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5 Ways New Parents Can End The Dreaded Early Wake Ups

11/01/2016 05:43pm ET
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The dreaded early wake ups - the mornings where your sweet-faced, vivacious little one wake up at 4:30 or 5:00 AM happily chirping away or start hollering for you through the baby monitor to let them come out of bed, because they are awake and ready to play! Since they've decided to wake up at this ungodly hour, this means you are begrudgingly, and very reluctantly, awake as well.

Unfortunately, because your child woke up so early, this can mean that you're in for a rough day because everyone is off schedule. When you're dealing with less sleep and feelings of being off-kilter, it's so hard to get anything accomplished. In addition, you are also likely dealing with a child who is cranky and fussy, or running in overdrive and leave you wishing that you could bottle up their energy and use some of it for yourself. As it is with most situations involving children, it is usually a story of extremes, especially when the early wake up is involved.
However, here are five different tips that you can try to help eliminate the early wake ups and help them become an event of the past.

1. Look At the Big Picture
Think about what's happening at night. Is your child just recently starting to sleep through the night - where they are sleeping longer and their night sleep is becoming more consolidated? If so, then consider giving your child more time to consolidate their sleep. If your child had been waking up multiple times a night, or just recently started going to bed a littler earlier, their body clock is going to need some time to adjust to the new schedule. This can take weeks to accomplish, and unfortunately, it's one of the few things that we just cannot manipulate into happening as fast as we'd prefer. If your child has recently made a huge improvement with their overall sleep, consider giving it a week or two before trying something different.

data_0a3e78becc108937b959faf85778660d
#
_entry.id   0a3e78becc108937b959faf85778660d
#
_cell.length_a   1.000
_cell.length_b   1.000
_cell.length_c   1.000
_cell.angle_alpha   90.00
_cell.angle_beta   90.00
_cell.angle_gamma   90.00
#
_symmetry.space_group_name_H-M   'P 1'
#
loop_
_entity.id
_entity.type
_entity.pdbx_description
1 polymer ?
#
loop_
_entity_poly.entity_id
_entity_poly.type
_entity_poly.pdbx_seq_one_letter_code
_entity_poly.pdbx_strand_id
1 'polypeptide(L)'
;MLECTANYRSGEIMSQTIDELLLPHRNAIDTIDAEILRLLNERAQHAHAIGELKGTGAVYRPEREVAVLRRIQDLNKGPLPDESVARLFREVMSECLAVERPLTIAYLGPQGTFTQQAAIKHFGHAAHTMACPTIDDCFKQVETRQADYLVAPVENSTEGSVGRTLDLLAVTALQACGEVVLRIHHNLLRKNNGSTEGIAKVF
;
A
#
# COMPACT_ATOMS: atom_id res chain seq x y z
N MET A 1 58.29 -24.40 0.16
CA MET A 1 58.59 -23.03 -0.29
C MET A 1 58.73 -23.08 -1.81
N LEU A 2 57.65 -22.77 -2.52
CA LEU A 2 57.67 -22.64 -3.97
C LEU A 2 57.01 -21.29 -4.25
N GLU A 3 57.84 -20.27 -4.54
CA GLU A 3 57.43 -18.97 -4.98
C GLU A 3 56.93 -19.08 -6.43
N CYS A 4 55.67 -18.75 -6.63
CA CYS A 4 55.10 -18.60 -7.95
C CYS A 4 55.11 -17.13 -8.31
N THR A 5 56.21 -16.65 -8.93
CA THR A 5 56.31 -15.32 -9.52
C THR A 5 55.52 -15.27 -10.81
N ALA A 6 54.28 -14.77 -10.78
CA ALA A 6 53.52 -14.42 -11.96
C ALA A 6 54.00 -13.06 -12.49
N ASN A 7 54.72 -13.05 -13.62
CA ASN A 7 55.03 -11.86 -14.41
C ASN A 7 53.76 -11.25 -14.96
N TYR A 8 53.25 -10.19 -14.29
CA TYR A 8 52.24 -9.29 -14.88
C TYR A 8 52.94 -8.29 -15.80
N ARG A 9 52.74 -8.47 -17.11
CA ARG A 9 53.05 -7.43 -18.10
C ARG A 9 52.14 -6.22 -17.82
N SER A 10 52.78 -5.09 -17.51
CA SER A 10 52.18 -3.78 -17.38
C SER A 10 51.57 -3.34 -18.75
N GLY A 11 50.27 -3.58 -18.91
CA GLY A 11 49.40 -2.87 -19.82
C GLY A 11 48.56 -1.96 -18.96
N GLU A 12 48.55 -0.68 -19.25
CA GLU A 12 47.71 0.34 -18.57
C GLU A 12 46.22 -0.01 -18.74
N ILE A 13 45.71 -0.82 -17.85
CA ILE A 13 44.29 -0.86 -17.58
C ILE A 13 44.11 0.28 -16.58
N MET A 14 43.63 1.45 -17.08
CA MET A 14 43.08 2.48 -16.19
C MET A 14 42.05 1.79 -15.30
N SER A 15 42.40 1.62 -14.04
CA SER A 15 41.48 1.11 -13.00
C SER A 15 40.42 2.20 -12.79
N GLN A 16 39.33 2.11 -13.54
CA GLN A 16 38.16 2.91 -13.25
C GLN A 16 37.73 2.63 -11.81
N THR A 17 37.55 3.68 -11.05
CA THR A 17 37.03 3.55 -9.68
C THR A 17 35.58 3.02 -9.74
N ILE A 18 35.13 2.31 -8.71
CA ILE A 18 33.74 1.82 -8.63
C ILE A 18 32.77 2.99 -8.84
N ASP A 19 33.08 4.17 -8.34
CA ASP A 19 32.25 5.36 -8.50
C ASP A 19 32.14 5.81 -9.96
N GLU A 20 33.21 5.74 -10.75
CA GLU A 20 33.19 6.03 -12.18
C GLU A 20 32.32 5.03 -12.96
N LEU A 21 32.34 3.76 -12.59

2. What's Happening Around You?
Another tip to try is to figure out what's happening around that early hour? If you live in a busy development, where your neighbors are getting up for the work day and leaving in their vehicles, it's possible that these environmental sounds are waking up your child. Or if you live in a farming town where the sounds of tractors and roosters are not at all uncommon, but not at all welcomed at 5:00 AM, these could be a culprit of the early wake ups. One thing to try is to use a sound machine, specifically a white noise machine. White noise machines are a great addition to your child's nursery. The consistent, static sound doesn't interfere with your child's sleep but does a great job of blocking out environmental sounds that happen during the day and at night. If a white noise machine isn't an option, then try to buffer sounds with thicker curtains on the windows and moving their beds away from the windows.

3. Make it Dark!
When kids sleep, their sleep drive is the strongest in the early nighttime hours, starting around 7 PM and usually spanning about 8-10 hours, depending on the melatonin production and the age of the child. What this means for your child is when the morning hours start to approach, the sleep drive is lessened, as the melatonin begins to wear off. This makes it harder for your child to stay asleep if light starts peeking into their room, making their body think that it's time to get ready to wake up. One of nature's surefire ways to wake up the body is to introduce light, via the sunrise. So make it dark! Help trick your child's body into thinking that it is still nighttime and time to sleep. Investing in blackout curtains is a great place to get started. But also consider using tape to tack down the sides of the curtains to the walls and covering the top of the window with a valance or blanket to block out all light and keep it from sneaking through the sides. If this is not something you are comfortable doing, then I would suggest you look into a blackout liner that sticks to your windowpane, so you don't have to go the whole mess of tacking curtain panels to your walls. The key with this tip is making sure that your child's room stays dark, so that it encourages the drive to sleep, even when the melatonin begins to wear off.